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What is a SCOBY?

A scoby, which stands for "symbiotic culture of bacteria and yeast," is a living organism used to ferment sweetened tea to create kombucha. It is a gelatinous, rubbery disc that floats on the surface of the tea and transforms it into a tangy and slightly fizzy drink.



The scoby is a colony of microorganisms, including several species of bacteria and yeast, that work together symbiotically to ferment the tea. The bacteria break down the sugar in the tea and produce acids, while the yeast consumes the oxygen and converts the acids into alcohol and carbon dioxide. Over time, the alcohol is further metabolized into acetic acid, which gives kombucha its characteristic sour taste.

Scobys can vary in size and appearance, but they typically range from about 1/4 to 1 inch in thickness and have a beige or brownish color. They are often referred to as "mother" or "mushroom" and are capable of reproducing, so a single scoby can be used to make multiple batches of kombucha.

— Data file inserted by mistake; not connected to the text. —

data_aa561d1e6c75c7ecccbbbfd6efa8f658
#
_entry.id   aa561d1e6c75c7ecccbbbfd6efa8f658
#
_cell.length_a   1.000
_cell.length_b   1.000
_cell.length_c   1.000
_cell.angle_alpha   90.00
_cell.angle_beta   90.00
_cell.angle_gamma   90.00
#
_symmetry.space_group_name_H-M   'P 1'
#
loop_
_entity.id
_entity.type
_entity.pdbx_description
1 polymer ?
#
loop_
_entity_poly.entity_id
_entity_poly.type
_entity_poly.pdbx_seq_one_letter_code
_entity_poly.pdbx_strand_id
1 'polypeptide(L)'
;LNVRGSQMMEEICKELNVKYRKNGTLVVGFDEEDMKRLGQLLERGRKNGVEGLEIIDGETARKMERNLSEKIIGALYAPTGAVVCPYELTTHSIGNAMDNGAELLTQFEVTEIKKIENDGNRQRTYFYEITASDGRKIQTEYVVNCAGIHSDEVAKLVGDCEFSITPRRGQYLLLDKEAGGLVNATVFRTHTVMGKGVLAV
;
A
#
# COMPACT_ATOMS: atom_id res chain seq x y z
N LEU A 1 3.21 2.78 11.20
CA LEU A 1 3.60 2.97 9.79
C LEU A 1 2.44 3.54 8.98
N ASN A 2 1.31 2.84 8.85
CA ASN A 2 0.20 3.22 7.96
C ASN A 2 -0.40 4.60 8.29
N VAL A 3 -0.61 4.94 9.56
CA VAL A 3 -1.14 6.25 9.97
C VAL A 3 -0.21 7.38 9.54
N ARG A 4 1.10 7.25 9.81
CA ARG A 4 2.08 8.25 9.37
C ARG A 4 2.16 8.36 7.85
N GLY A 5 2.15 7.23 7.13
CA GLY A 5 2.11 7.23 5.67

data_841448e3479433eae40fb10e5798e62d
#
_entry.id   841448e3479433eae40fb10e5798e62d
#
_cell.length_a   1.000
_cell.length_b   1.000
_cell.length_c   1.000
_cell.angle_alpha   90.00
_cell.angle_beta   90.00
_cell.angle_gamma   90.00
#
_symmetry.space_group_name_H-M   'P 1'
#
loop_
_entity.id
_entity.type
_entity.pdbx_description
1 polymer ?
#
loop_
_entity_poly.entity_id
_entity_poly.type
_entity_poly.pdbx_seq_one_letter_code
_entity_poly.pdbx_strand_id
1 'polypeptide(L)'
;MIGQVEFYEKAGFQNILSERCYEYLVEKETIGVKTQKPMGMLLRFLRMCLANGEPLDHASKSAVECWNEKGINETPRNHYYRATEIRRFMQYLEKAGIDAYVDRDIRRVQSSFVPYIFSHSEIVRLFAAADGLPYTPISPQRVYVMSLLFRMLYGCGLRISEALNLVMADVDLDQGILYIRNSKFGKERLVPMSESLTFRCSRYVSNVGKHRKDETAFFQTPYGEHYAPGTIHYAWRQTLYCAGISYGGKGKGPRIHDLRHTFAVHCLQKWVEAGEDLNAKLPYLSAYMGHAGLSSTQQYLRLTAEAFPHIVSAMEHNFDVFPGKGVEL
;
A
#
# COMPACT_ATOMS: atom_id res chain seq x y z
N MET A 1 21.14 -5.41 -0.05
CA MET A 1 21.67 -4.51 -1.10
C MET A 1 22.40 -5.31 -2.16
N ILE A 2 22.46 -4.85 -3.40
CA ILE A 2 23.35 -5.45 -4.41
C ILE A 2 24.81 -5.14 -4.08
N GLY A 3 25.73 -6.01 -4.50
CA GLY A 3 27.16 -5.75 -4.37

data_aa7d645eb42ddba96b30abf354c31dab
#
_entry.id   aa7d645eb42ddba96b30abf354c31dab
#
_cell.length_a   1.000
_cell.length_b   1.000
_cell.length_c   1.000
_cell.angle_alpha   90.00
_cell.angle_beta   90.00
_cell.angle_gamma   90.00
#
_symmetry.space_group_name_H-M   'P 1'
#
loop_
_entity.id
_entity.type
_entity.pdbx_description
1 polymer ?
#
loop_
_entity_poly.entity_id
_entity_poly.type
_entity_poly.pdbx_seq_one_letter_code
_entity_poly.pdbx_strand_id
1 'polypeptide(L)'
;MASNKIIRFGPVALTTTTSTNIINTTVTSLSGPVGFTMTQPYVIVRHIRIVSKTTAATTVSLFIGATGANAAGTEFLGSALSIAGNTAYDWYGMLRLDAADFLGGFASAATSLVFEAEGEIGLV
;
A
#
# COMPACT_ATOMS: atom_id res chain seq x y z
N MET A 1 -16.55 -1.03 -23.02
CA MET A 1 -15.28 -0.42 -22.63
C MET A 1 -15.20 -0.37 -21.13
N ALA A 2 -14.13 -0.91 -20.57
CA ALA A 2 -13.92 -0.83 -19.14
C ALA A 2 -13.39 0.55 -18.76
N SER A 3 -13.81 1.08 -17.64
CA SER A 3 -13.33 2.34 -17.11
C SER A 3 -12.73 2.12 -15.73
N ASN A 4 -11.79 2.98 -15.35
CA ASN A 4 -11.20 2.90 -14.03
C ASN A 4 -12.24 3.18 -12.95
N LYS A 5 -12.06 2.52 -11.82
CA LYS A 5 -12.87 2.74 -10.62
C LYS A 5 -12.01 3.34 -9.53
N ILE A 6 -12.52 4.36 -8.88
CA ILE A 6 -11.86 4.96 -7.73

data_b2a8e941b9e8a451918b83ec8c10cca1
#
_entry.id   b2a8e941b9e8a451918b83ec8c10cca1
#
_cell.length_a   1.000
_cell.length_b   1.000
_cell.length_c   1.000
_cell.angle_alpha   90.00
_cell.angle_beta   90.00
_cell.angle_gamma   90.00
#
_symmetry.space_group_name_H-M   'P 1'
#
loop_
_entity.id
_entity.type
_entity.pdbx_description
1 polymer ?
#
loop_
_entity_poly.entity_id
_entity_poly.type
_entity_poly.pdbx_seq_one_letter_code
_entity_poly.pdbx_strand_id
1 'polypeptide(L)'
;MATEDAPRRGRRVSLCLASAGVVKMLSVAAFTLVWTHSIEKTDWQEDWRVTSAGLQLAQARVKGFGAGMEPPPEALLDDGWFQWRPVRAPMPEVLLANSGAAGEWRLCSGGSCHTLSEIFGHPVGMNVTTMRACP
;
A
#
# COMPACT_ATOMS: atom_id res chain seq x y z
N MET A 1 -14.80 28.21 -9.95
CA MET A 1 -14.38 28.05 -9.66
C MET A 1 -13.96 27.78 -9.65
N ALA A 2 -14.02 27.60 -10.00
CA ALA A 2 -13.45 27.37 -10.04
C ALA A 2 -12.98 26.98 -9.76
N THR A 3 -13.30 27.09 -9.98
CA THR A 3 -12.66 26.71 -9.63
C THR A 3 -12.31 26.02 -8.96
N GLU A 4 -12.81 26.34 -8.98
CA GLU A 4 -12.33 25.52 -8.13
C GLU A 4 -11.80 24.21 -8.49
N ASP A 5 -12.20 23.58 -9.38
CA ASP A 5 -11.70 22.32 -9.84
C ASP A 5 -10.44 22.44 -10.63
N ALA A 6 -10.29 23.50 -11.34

To make your own scoby, you can start with a bottle of unflavored, unpasteurized store-bought kombucha and let it sit in a jar with sweetened tea for several days. Over time, a new scoby will form on the surface of the tea as the microorganisms begin to multiply.

It's important to note that while the scoby is a crucial component in the kombucha-making process, it is not necessary for drinking store-bought kombucha. The scoby is typically removed before bottling and the drink is pasteurized to prevent further fermentation. However, for those interested in making their own kombucha at home, the scoby is essential for ensuring a successful and safe fermentation process.

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